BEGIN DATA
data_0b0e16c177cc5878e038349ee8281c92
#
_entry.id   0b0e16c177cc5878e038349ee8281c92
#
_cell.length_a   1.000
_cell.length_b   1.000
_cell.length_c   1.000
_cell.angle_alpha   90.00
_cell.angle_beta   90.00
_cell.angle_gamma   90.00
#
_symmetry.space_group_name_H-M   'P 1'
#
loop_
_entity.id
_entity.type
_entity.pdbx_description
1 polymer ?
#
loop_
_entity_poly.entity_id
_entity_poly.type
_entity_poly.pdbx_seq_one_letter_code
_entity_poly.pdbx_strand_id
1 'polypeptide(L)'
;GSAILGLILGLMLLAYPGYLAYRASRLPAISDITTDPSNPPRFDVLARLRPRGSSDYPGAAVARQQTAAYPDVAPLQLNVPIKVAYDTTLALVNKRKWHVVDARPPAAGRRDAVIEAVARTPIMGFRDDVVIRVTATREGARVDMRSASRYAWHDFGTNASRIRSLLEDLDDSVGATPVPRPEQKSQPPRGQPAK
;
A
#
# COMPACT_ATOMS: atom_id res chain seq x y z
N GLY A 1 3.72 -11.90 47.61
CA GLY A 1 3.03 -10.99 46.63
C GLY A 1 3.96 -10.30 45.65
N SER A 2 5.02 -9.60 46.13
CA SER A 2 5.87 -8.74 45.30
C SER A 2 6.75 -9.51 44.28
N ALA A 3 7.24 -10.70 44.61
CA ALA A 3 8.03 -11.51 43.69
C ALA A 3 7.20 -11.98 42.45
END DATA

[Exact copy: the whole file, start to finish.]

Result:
data_0b0e16c177cc5878e038349ee8281c92
#
_entry.id   0b0e16c177cc5878e038349ee8281c92
#
_cell.length_a   1.000
_cell.length_b   1.000
_cell.length_c   1.000
_cell.angle_alpha   90.00
_cell.angle_beta   90.00
_cell.angle_gamma   90.00
#
_symmetry.space_group_name_H-M   'P 1'
#
loop_
_entity.id
_entity.type
_entity.pdbx_description
1 polymer ?
#
loop_
_entity_poly.entity_id
_entity_poly.type
_entity_poly.pdbx_seq_one_letter_code
_entity_poly.pdbx_strand_id
1 'polypeptide(L)'
;GSAILGLILGLMLLAYPGYLAYRASRLPAISDITTDPSNPPRFDVLARLRPRGSSDYPGAAVARQQTAAYPDVAPLQLNVPIKVAYDTTLALVNKRKWHVVDARPPAAGRRDAVIEAVARTPIMGFRDDVVIRVTATREGARVDMRSASRYAWHDFGTNASRIRSLLEDLDDSVGATPVPRPEQKSQPPRGQPAK
;
A
#
# COMPACT_ATOMS: atom_id res chain seq x y z
N GLY A 1 3.72 -11.90 47.61
CA GLY A 1 3.03 -10.99 46.63
C GLY A 1 3.96 -10.30 45.65
N SER A 2 5.02 -9.60 46.13
CA SER A 2 5.87 -8.74 45.30
C SER A 2 6.75 -9.51 44.28
N ALA A 3 7.24 -10.70 44.61
CA ALA A 3 8.03 -11.51 43.69
C ALA A 3 7.20 -11.98 42.45